The Importance Of Beginning Chest Compressions As Early As Possible

One doesn't have to read much about CPR for Cardiac Arrest victims to encounter the assertion that the probability of survival decreases about 10 percent per minute. Sometime other numbers are used.

This, it turns out, is an oversimplification.

One common sequence seen in sudden cardiac arrests is:
1. Normal sinus rhythm[doesn't need to be treated], followed by...
2. Supraventricular tachycardia [a shockable rhythm], followed by...
3. Ventricular fibrillation [a shockable rhythm], followed by...
4. Asystole [a non-shockable rhythm]

From Chan, McNally et al (DOI: 10.1161/CIRCULATIONAHA.114.009711) we know that 27.9% of victims in shockable rhythms survive and 4.4% of victims in non-shockable rhythms survive.

Because you as a bystander do not have a heart monitor, you cannot know what the victim's rhythm is. But you do know that chest compression can delay the transition from a shockable rhythm to an unshockable rhythm.

Need quick help, please

My girlfriend had a stroke that kept her without a heartbeat for seventeen minutes. As soon as she was given cardiac pulmonary resuscitation and defibrillation, she got her consciousness back. She was okay till the very next morning, but when she was reminded of the issue that gave her a stroke, she lost her short term memory of up to one year. I tried reminding her of the past events and after a chat that lasted for more than one day with only breaks for sleep, she got her memory back. However, she didn't remember anything that had happened when her memory was off. This happens time and again whenever she gets emotional. She is a very emotional person and her memory has gone and come back seven times in a span of one month. Surprisingly, it is the same time period that she forgets. Does she need medical care? Will it help? How do I help her? As I type, she has lost her memory and denies talking to me as she believes that she is still in the relationship that she was in.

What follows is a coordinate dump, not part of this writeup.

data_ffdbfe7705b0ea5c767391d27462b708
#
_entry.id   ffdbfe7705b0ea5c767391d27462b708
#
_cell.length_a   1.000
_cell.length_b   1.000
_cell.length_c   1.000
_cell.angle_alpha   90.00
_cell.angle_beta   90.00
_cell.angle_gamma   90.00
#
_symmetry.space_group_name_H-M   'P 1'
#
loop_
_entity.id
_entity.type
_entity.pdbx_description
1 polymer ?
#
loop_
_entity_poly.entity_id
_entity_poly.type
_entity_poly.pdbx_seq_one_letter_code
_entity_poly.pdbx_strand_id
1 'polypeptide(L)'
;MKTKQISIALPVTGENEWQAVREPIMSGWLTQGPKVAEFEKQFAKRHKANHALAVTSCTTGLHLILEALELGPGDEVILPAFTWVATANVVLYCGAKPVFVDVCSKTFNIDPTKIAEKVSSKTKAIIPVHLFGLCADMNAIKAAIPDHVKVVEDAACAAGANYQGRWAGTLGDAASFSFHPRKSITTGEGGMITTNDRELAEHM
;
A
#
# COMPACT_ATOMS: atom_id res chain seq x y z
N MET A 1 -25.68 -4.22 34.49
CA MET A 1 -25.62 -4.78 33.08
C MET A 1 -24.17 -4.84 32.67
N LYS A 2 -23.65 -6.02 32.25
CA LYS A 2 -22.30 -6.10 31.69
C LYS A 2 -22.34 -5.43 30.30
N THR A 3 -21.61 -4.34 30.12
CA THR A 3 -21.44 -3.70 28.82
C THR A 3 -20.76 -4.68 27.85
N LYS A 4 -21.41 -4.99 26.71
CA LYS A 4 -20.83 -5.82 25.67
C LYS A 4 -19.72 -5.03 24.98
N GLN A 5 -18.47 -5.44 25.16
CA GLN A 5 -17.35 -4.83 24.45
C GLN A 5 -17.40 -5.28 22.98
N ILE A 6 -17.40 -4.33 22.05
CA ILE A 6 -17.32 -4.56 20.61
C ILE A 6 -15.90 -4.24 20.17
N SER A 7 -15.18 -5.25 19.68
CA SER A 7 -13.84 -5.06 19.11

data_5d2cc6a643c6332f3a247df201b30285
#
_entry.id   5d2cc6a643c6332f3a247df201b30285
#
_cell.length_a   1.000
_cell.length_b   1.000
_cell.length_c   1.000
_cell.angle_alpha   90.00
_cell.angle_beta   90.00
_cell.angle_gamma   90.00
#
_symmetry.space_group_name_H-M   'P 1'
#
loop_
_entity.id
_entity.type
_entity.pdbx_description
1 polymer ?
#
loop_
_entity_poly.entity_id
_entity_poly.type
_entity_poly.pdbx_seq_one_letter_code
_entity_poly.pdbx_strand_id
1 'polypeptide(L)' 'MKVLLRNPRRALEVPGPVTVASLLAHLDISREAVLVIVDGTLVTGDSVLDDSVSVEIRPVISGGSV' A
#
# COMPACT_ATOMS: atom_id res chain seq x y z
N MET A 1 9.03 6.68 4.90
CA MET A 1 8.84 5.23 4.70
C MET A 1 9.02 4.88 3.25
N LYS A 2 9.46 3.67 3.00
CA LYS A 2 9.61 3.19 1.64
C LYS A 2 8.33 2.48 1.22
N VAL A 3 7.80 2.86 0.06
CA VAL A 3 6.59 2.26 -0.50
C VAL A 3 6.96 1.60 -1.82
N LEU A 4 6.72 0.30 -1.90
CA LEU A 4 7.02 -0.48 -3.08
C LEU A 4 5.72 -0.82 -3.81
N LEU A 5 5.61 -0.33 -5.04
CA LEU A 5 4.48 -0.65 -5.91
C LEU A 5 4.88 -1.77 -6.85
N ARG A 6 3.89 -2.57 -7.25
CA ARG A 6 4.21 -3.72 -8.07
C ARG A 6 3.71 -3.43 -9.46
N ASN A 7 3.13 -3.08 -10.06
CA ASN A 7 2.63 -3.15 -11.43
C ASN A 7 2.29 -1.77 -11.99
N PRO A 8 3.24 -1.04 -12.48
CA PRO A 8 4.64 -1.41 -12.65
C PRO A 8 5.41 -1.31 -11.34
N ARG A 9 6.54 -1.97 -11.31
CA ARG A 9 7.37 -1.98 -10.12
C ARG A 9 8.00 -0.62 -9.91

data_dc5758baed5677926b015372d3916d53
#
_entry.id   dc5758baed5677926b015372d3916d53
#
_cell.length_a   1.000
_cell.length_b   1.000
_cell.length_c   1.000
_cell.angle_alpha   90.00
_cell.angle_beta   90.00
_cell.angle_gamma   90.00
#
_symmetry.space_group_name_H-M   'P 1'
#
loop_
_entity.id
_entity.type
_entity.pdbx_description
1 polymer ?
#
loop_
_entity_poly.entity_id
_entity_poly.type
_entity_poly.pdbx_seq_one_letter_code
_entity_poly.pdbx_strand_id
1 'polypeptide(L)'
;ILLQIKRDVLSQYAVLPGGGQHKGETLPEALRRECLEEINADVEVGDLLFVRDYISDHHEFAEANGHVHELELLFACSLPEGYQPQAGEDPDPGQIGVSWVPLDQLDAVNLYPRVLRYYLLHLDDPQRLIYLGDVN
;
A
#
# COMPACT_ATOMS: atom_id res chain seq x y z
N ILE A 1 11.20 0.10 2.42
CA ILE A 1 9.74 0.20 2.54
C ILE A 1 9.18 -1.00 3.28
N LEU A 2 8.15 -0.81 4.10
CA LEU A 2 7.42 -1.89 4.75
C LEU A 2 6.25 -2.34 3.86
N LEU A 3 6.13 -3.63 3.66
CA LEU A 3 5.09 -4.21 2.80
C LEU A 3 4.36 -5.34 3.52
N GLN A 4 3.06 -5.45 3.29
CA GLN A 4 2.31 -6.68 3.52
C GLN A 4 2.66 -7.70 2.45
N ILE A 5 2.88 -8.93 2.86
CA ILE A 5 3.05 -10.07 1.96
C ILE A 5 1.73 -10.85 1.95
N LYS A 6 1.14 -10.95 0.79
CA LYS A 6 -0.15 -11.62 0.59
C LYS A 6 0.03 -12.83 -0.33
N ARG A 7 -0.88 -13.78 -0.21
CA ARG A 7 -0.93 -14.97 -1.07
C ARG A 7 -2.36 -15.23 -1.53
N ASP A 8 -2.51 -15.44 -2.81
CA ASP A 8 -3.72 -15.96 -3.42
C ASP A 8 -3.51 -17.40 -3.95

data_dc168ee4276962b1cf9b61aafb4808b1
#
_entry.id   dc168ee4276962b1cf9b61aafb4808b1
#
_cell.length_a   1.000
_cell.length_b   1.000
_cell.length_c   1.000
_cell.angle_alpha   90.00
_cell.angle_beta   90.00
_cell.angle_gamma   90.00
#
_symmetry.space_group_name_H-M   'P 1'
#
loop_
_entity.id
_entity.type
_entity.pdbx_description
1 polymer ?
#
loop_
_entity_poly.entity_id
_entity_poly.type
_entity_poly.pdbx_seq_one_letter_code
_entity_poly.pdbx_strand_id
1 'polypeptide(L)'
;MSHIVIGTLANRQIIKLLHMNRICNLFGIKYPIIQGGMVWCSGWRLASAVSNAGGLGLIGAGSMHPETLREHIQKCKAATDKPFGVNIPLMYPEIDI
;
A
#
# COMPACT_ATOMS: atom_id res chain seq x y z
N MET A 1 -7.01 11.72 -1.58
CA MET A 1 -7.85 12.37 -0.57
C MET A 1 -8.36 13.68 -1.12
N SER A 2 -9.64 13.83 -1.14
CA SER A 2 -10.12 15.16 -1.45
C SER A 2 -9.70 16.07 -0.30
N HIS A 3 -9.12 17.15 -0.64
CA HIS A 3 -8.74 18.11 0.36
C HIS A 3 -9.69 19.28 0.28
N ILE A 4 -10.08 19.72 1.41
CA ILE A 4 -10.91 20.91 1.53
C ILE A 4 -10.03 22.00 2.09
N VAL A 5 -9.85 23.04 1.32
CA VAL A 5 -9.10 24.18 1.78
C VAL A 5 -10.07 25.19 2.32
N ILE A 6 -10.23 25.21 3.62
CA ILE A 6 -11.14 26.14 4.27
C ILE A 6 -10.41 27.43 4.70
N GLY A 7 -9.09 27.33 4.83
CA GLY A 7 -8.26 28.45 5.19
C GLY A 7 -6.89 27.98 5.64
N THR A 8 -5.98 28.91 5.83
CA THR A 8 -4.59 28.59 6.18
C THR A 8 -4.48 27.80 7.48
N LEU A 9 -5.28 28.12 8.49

What I thought to be a normal day back in November 2013, quickly turned into my worst nightmare. After being at work for the day and coming home and doing my normal chores of school run and cooking dinner. I then got my kids to bed and proceeded to go for a run with my 7 year old Staffordshire bull terrier. He could quite easily run for 12 miles, but I myself, a previous smoker and a belly that Santa would be proud of, was never gonna achieve that, so I opted for the children's version and ran for about half a mile, in myself I actually felt I had achieved wonders but I probably didn't even burn100 calories, considering I'd already taken in about 3000 that day I wasn't gonna be slimmer of the year anytime soon.

My journey

February 14, 2014 I was leaving a luncheon with friends and driving home on I5S in Oregon. It was an amazing sunny day in Oregon with light traffic. As I passed under the Tualatin overpass I received a call from my dad. I answered and said hello then I passed out at the wheel. Life came and left me as I was trying to slow. After a few seconds I finally came awake to the situation, I was able to get back to my home in Canby, OR. Not feeling great I went to bed. 2/15/14 I made my kids breakfast and went to take a shower at 9:30 am... I fell to the floor in my closet to die. My kids (daughter 13 & son 12) heard me hit the floor. They came to my rescue... Daughter called 911, son started CPR with my daughters assurance. They gave me enough life to be rescued by the Canby FD. I now have a a defibullator and thanks God and my kids daily for my life. I pray I can assist other 5% ers in their story.....

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Mission & Vision

The mission of the Sudden Cardiac Arrest (SCA) Foundation is to prevent death and disability from sudden cardiac arrest. The vision of the SCA Foundation is to increase awareness about sudden cardiac arrest and influence attitudinal and behavioral changes that will reduce mortality and morbidity from SCA.